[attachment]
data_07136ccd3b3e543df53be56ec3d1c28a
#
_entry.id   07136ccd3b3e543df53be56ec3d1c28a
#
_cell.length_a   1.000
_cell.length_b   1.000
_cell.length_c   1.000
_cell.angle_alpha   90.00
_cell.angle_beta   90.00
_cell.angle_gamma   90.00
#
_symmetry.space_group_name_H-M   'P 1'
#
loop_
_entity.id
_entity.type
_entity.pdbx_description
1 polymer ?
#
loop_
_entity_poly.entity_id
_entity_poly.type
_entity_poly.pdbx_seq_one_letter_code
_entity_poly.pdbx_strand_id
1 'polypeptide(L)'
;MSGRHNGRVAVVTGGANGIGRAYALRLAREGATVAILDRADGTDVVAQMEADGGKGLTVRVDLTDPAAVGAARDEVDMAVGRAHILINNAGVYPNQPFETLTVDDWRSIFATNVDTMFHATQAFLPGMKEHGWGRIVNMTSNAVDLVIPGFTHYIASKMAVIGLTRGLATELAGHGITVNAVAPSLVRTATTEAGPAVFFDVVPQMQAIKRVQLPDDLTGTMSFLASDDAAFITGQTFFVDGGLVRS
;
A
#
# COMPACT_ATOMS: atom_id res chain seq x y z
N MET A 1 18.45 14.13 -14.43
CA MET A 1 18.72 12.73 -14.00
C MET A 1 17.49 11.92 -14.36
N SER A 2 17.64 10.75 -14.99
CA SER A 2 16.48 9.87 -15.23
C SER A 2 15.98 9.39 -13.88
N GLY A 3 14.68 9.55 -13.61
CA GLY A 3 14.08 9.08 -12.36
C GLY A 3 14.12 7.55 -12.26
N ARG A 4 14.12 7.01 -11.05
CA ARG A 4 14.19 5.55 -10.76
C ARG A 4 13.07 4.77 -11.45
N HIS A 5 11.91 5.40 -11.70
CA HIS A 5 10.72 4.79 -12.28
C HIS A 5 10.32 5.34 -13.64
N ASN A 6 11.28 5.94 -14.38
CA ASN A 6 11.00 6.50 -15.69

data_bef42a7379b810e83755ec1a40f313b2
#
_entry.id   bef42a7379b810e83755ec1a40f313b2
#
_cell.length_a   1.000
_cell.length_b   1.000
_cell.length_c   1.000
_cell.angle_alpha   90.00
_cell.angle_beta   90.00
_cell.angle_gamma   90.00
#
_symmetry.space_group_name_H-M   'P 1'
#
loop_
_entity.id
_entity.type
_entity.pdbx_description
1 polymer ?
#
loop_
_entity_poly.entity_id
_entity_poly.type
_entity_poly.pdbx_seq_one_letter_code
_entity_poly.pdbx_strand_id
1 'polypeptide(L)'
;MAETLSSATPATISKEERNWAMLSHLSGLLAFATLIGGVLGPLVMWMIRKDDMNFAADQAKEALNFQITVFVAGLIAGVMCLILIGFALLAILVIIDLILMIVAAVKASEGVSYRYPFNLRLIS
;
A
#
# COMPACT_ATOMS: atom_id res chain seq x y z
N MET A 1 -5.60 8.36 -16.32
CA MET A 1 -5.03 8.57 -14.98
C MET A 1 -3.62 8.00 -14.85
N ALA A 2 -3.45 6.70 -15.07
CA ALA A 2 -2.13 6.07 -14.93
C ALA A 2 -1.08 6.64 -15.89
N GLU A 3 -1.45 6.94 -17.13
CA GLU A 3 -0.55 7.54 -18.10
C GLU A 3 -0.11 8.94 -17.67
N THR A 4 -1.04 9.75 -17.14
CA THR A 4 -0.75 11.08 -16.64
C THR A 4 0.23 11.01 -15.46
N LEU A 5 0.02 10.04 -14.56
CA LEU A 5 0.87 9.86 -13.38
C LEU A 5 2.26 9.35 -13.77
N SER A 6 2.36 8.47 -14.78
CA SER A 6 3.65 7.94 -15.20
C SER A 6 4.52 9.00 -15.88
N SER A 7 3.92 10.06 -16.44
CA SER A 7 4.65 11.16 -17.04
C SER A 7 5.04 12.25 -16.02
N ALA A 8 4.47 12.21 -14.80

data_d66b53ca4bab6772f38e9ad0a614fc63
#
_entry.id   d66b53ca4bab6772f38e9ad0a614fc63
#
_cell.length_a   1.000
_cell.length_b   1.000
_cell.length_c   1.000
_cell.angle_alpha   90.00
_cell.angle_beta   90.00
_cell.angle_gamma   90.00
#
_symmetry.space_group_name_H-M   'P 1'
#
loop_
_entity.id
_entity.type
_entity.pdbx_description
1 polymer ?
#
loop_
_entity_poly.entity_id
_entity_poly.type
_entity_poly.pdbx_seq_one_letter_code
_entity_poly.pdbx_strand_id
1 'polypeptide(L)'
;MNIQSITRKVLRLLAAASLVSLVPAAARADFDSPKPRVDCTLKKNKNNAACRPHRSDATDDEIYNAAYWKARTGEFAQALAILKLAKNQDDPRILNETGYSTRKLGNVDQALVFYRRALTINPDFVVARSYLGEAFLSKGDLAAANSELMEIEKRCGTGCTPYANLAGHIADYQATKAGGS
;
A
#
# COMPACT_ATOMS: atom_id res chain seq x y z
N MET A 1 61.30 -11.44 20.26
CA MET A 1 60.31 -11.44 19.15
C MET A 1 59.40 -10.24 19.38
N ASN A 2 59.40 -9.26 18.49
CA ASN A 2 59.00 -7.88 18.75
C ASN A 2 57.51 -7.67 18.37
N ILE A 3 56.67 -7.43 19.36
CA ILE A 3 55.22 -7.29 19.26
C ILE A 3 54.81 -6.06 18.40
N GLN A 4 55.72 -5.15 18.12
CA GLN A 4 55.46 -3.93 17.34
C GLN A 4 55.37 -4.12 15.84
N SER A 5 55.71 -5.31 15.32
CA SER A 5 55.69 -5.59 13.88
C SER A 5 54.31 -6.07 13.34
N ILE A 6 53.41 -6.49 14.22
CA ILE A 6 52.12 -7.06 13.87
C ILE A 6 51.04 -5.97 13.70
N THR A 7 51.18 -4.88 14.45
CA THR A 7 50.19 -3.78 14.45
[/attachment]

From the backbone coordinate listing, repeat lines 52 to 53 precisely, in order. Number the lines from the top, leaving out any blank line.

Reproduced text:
_cell.length_a   1.000
_cell.length_b   1.000